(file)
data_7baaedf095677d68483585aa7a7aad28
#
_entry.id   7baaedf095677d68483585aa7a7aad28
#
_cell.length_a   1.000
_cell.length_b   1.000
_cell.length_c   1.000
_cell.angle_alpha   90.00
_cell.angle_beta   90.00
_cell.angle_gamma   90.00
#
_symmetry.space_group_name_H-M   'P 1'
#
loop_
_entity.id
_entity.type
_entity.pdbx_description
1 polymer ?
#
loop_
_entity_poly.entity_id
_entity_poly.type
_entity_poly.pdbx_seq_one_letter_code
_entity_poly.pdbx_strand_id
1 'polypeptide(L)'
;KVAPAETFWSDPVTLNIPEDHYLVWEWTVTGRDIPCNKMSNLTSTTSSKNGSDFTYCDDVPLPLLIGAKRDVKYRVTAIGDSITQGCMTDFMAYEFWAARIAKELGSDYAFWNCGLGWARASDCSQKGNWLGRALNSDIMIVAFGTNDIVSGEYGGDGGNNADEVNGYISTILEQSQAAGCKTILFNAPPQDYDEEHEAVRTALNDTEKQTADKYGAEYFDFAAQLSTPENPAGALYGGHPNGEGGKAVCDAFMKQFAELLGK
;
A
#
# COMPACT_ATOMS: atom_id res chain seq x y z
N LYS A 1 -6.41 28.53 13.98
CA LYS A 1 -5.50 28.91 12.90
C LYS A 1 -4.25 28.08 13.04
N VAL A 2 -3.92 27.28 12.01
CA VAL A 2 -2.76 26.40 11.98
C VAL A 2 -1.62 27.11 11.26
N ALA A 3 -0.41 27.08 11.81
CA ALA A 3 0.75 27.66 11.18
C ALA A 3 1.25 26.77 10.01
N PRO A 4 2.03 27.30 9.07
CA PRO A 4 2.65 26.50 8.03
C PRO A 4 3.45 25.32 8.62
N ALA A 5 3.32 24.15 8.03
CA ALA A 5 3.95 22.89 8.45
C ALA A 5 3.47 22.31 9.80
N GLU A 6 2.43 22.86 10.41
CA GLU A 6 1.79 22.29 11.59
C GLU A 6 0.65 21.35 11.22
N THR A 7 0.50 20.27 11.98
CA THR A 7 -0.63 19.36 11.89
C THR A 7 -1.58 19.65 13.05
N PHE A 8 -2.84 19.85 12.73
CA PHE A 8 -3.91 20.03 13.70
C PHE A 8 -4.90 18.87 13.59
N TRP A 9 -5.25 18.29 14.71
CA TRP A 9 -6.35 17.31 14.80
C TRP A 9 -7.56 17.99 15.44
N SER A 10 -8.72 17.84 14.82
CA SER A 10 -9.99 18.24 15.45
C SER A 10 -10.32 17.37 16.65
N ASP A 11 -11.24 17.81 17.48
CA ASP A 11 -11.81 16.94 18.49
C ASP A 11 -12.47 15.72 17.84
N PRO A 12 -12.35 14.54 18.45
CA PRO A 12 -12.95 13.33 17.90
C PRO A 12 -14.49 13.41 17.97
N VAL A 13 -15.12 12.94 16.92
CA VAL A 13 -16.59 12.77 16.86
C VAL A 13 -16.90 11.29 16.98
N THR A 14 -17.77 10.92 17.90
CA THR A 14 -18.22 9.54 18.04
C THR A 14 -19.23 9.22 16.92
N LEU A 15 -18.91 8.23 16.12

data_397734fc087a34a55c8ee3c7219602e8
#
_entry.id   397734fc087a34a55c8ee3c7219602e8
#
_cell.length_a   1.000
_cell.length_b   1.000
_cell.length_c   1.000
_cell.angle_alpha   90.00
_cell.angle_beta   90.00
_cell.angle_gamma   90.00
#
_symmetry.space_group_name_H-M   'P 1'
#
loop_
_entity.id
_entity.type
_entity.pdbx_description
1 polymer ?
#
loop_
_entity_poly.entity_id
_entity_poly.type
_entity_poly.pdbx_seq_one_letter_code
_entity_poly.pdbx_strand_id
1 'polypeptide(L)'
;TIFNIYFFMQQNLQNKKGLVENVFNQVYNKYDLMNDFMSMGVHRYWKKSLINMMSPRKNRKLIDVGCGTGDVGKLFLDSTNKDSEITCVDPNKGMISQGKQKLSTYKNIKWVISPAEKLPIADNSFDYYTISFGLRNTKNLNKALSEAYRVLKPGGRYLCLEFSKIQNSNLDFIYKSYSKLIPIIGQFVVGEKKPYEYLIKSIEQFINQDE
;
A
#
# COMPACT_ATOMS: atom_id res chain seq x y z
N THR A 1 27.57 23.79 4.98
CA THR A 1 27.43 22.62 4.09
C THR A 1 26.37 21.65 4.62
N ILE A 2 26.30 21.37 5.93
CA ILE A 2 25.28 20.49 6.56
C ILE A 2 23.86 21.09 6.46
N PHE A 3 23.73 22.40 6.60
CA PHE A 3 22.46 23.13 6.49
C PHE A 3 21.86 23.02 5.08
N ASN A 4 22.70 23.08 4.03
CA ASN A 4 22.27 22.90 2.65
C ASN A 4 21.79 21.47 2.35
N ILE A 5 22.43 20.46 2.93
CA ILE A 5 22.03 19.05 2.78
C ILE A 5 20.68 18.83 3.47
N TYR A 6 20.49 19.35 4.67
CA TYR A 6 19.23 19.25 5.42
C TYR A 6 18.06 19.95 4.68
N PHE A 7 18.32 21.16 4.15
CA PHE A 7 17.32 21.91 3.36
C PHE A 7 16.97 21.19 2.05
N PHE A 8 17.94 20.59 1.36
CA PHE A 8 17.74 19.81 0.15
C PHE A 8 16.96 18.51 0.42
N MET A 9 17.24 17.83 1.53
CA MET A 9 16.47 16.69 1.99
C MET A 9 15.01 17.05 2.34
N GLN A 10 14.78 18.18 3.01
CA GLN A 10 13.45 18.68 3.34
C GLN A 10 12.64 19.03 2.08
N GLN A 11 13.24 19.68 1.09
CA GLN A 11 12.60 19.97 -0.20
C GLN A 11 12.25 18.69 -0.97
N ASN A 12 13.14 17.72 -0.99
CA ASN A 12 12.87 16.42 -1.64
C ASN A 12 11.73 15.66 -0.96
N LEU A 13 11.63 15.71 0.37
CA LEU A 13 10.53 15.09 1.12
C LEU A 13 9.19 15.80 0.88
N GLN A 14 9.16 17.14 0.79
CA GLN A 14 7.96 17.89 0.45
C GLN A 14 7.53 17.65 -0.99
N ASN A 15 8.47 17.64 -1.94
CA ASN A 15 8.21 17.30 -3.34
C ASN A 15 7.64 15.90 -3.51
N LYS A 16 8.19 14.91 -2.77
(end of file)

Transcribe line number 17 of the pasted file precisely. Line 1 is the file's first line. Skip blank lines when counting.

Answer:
_entity.pdbx_description